Monday, November 22, 2010
Juggling Versus Balancing
"And Dairy Management, which has made cheese its cause, is not a private business consultant. It is a marketing creation of the United States Department of Agriculture — the same agency at the center of a federal anti-obesity drive that discourages over-consumption of some of the very foods Dairy Management is vigorously promoting."
I am not entirely critical of this government agency. Instead I have empathy for the plight the department faces. On one hand they are attempting to decrease a surplus that impacts the price of dairy products and threatens an important industry at a time of economic distress. On the other hand, they are exercising sensitivity in their attempt to address a health issue that is threatening more and more people in our country.
You can't be all things to all people. There are several sides to this issue and almost any other. Perhaps the best metaphor to describe leadership in the public sector is attempting to solve a Rubik's cube which requires the player to have each of the six sides of the cube display one separate color (here's a link for those of you unfamiliar with this popular game of the 1980"s (http://en.wikipedia.org/wiki/Rubik's%20Cube). Each and every move you make imperils a previous move and poses a threat to undo prior efforts. Either that, or playing three dimensional tic-tac-toe, a game that requires you to make a move while simultaneously monitoring the impact of that move on the the other two levels of the board.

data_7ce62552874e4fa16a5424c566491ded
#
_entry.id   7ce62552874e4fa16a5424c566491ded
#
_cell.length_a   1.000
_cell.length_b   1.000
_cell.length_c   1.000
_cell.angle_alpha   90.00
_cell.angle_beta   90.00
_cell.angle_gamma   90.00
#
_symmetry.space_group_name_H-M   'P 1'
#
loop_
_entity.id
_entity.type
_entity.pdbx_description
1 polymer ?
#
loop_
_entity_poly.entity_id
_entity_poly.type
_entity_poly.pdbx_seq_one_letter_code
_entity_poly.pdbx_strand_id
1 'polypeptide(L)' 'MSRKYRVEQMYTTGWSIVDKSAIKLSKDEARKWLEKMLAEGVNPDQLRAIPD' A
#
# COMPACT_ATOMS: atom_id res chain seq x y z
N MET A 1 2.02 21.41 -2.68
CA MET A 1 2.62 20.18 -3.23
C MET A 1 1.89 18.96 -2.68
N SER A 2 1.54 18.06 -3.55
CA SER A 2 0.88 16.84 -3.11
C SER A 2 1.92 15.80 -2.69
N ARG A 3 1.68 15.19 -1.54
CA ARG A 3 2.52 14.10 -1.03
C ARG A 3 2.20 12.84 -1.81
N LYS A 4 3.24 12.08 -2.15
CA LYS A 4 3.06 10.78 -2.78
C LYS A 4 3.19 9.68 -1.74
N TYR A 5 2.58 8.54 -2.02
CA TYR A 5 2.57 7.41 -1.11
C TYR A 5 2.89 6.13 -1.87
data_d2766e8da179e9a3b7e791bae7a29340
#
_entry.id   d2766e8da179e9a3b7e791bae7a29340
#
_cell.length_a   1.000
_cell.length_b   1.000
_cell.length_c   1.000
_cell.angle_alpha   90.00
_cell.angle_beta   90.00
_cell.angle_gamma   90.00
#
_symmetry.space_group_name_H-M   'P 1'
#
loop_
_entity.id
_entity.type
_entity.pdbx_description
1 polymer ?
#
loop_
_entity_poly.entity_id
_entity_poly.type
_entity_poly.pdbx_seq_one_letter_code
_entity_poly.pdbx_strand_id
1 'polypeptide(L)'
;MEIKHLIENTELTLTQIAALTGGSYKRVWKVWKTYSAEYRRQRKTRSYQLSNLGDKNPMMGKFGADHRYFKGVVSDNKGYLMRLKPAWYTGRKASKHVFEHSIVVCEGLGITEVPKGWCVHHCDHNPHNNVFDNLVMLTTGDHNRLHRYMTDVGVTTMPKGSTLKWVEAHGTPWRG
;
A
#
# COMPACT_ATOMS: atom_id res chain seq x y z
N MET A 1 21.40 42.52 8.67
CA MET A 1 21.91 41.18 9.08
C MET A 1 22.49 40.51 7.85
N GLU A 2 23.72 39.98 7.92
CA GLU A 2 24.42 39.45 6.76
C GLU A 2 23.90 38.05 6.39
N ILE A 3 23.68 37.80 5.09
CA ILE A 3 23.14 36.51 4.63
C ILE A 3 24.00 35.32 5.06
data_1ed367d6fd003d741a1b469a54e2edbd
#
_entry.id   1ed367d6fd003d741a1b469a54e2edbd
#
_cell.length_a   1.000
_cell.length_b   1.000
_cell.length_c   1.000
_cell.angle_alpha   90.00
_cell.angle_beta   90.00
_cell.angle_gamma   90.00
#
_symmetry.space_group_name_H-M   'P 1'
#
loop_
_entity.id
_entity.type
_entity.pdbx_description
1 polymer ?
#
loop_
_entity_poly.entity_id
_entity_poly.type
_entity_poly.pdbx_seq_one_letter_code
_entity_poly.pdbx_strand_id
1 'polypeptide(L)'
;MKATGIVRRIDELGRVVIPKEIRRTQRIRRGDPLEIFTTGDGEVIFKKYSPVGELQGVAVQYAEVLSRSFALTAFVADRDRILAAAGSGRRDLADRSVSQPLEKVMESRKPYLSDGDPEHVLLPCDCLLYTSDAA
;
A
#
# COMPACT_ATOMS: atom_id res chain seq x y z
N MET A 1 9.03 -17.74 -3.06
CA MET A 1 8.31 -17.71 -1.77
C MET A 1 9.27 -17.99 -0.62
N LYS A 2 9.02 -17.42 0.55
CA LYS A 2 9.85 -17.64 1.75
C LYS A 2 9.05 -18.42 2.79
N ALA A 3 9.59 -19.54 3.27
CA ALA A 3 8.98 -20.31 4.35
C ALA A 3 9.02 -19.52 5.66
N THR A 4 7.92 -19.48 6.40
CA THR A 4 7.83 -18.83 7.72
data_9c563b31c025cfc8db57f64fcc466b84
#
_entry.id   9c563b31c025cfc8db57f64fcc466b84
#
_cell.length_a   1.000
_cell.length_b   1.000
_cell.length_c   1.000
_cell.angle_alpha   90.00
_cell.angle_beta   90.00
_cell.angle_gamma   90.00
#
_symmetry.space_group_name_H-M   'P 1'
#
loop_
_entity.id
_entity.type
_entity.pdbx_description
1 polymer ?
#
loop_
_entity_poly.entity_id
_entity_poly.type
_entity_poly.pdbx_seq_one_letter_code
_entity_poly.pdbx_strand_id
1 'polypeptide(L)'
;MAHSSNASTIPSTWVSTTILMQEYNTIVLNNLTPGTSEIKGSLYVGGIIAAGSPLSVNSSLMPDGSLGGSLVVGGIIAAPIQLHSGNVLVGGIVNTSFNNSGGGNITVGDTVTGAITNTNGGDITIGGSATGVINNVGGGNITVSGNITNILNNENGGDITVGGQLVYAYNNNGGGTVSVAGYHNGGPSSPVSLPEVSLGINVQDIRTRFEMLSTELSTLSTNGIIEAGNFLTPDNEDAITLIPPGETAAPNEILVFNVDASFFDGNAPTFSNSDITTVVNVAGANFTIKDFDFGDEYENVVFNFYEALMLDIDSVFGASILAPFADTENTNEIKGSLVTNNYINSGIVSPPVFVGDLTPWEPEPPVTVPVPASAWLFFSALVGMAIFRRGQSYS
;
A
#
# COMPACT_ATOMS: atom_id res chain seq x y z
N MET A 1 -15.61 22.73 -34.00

For instance, we must construct an annual operating budget for the school that balances the ability of the community to fund with the need for programming and supporting an instructional environment that will promote future opportunities for the learners of the community. It is a delicate balance sensitive to the financial means of the community to avoid imposing an unwelcome burden on taxpayers, while at the same time recognizing our responsibility to foster success for all learners in a manner that enriches the same community in terms of quality of life issues.
There are many other competing interests that become even more challenging during a period of poor economic health at the regional, state, and national levels. An example might include the food service programs of many public schools. On one hand, the consumers (children) express a desire for snacks (chips and other similar items) which, like many other things are not good without moderation. So, to minimize the risk of contributing to weight gains and health threats schools seek to either eliminate these items or seek alternatives with reduced fat content. On the other hand, these commercially produced items provide a higher profit margin that foods prepared by the food service staff and they are a la carte items beyond the meal prepared by the staff to meet nutritional guidelines. The point of contention involves the juxtaposition of the need to generate revenue and avoid conveying the cost to taxpayers experiencing budget fatigue, and the need to act responsibly in promoting good health habits. An added dimension is the reliance public schools have on government commodity foods at reduced prices, like cheese, to ensure that an adequately nutritious meal can be provided at a cost that neither overwhelm the consumer nor overburden the taxpayer.